Lila and John: a perfect match

No time to get scared

In December 2014, 65-year-old Lila Newman was enjoying an active retirement after working for 45 years as an office manager. She and her husband, Robert, had recently returned home from a sightseeing trip to Europe and were preparing for another holiday season surrounded by family and friends at their home in Oregon City.

Lila had experienced some unusual symptoms that summer, but she chalked them up to normal signs of aging. After these symptoms persisted, she scheduled an appointment at OHSU for what she assumed would be just a few tests. It was during this visit that Lila was diagnosed with acute myeloid leukemia (AML) and admitted to OHSU. That was Friday, December 14. By Monday morning, Lila was already undergoing chemotherapy.

“I had no time to get scared,” she said.

Lila soon learned that she would need to undergo a bone marrow transplant.

A perfect match

Lila’s three sisters were first tested for a genetic match, and after they came up negative, Lila turned to the national bone marrow registry. She discovered she had a “perfect match” – a 32-year-old police officer working in the Manhattan district in New York City.

John Mohrman had signed up for the registry years earlier while he was a college student – a close friend of his was undergoing treatment for leukemia, prompting John to join the registry. Ten years had passed and he was now a new father working as a police officer and volunteer firefighter. When John got the call and learned he was a match and had the opportunity to give life to someone across the country, he didn’t hesitate.

“It wasn’t even a question,” he said.

On March 24, 2015, Lila’s donor marrow arrived by FedEx. She remembers asking her care team for some time to be alone in the room with the marrow.

“I invited it into my body,” she said.

A place for healing

Lila’s home is typically bedecked for the holiday season, so they brought the holiday spirit to the hospital instead: Her daughter decorated the hospital room on 14K with white twinkle lights and inspirational verses.

Lila says she saw a new side of her husband, Robert, and that her relationships with her three adult children deepened as a result of her experience with cancer. Robert spent all 65 nights by Lila’s  side in the hospital.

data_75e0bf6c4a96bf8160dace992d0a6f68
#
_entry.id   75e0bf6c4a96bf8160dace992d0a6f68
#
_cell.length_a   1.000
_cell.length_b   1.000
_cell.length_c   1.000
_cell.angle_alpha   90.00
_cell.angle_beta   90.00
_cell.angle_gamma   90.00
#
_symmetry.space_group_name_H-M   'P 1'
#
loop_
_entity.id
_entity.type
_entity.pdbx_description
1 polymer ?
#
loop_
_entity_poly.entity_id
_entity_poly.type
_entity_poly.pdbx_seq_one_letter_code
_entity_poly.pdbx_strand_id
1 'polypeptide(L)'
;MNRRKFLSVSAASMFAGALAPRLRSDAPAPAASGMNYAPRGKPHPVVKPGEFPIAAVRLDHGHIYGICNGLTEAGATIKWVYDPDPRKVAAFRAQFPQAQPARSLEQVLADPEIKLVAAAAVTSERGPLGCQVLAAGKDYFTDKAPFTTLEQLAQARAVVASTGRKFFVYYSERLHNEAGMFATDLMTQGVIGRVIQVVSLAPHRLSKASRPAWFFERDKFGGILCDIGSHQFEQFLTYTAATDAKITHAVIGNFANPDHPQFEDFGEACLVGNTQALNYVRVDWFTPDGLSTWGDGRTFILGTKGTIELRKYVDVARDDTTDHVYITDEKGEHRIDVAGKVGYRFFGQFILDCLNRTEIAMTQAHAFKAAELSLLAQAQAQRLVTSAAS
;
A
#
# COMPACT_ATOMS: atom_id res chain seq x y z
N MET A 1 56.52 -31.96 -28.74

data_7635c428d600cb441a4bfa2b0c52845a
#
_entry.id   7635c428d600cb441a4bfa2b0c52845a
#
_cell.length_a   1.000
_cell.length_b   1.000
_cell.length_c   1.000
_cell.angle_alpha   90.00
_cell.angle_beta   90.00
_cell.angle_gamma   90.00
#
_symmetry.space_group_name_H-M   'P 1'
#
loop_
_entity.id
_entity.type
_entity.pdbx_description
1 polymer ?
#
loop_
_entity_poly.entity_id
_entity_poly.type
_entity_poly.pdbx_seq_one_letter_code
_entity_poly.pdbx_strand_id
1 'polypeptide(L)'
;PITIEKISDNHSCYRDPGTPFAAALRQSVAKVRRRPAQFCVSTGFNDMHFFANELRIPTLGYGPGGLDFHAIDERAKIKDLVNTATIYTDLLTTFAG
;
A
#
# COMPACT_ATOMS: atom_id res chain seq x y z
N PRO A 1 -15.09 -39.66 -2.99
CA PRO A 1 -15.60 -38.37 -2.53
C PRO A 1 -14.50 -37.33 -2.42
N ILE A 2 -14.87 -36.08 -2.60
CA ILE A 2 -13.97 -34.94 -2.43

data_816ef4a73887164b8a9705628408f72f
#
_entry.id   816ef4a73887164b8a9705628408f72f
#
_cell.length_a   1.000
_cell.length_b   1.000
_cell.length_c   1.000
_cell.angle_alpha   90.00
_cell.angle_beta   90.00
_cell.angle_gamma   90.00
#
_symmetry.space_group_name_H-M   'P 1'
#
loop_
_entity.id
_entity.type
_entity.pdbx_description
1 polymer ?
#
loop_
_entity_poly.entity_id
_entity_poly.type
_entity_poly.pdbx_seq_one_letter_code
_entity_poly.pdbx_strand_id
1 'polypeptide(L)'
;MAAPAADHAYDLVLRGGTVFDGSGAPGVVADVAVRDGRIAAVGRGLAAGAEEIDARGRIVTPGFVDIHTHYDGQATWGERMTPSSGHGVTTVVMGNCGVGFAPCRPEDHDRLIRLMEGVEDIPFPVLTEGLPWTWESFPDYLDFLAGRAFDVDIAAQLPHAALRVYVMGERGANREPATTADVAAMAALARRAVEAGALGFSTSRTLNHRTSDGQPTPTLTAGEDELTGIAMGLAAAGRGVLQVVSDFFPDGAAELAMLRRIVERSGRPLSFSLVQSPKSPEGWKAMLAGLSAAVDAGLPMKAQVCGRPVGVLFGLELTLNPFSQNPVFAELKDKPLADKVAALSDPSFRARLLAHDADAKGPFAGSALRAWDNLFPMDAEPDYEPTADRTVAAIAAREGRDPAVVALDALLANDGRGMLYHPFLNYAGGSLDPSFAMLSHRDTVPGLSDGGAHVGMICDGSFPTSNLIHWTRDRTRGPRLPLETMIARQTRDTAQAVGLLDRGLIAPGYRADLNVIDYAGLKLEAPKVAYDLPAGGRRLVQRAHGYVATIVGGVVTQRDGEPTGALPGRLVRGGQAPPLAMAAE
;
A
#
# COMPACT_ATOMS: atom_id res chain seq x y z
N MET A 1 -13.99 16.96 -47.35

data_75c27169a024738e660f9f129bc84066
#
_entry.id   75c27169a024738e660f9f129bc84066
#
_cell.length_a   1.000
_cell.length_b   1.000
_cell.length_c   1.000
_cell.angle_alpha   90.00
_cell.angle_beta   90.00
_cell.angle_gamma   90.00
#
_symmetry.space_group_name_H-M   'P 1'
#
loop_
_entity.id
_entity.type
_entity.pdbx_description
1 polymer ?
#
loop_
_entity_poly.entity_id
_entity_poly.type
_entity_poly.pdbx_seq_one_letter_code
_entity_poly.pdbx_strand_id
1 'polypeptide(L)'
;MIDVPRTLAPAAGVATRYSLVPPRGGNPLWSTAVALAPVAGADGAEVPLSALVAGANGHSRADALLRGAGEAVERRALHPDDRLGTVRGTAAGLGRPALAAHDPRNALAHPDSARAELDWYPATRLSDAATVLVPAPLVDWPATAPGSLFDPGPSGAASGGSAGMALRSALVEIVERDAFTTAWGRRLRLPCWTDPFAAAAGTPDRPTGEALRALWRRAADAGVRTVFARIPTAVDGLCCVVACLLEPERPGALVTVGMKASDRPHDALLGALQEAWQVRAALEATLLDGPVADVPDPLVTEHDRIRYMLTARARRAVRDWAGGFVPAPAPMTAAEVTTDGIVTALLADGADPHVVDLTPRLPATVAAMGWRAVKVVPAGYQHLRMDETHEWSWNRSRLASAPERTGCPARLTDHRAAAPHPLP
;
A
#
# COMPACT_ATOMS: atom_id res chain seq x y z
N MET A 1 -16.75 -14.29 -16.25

“This is really an incredible journey we’ve been on,” Robert said. “You do what you have to do – it’s a labor of love.”

Lila is also grateful for the quality of care she received on 14K.

“I thought of the nurses as angels,” she said.

She also remembers with fondness the members of her care team, food services and housekeeping, who noticed when she was feeling down and made it a point to spend time with her. She calls Dr. Rachel Cook, her oncologist, “an amazing woman,” and remembers “the best nurse EVER,” Jackie, decorated her hospital room door every time Lila had to return to OHSU for care.

Following the transplant, Lila’s health returned fairly quickly. Today she marvels at the fact that by August she was well enough to attend a wedding in San Diego.

“You’ll know you’re well when you can do everything you did before and nothing hurts.”

Making a difference

Lila sought opportunities to make a difference even while she was going through her own treatment. “You can still make a difference in other people’s lives – even in the midst of your own personal crisis,” she said.

Today, Lila is healthy, strong and full of life. Her daily life has all but returned to normal, except Lila has found a new calling as a result of her experience: mentoring other women experiencing cancer. She says cancer helped her discover who she is.

“It opens your heart and gives you empathy for everyone who suffers,” she said.

Today she mentors several other women experiencing cancer.

Lila and John stay in touch frequently and she considers him a part of her family. She looks forward to the chance to meet him in person so she can thank him face-to-face for giving her back her life.

Meeting her match

Since the bone marrow transplant, Lila, John and their spouses kept in touch, eventually planning to meet in person.

That day has now arrived: On Aug. 2, 2018, Lila and Robert waited outside security at Portland International Airport to hug John and his wife Taryn before whisking them away on an action-packed weekend, which included a trip to Timberline Lodge at Mt. Hood, a garden party where John and Taryn met Lila’s family, friends and care providers and, of course, a trip to OHSU.

“It was wonderful to put my arms around him and look up into his eyes and realize, ‘this is the man that saved my life.'”

 

Watch the moment Lila met John:

For thousands of critically ill blood cancer patients, there is a cure. For Lila, it was John. For someone else? It could be you. Learn how you can join the bone marrow registry!